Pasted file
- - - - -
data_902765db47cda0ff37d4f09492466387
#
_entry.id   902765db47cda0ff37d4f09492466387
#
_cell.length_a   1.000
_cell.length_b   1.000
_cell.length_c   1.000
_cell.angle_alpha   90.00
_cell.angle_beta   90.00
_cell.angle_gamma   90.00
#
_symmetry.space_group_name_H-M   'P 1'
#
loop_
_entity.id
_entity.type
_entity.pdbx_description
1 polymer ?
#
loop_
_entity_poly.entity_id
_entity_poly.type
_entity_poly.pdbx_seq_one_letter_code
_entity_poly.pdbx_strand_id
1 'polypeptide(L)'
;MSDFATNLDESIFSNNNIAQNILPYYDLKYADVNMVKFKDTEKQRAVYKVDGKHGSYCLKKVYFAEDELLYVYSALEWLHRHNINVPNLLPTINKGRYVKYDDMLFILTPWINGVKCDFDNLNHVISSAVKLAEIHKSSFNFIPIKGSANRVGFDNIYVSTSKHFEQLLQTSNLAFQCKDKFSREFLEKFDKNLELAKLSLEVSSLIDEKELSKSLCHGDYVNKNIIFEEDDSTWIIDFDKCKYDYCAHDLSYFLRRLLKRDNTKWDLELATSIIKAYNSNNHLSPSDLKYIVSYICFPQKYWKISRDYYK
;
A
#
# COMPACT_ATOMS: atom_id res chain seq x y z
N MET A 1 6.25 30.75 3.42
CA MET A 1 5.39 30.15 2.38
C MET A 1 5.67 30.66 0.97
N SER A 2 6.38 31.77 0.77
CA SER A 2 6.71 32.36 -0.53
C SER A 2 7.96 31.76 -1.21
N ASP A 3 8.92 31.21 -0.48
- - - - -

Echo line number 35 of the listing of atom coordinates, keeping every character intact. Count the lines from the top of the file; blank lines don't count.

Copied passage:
CA SER A 2 6.71 32.36 -0.53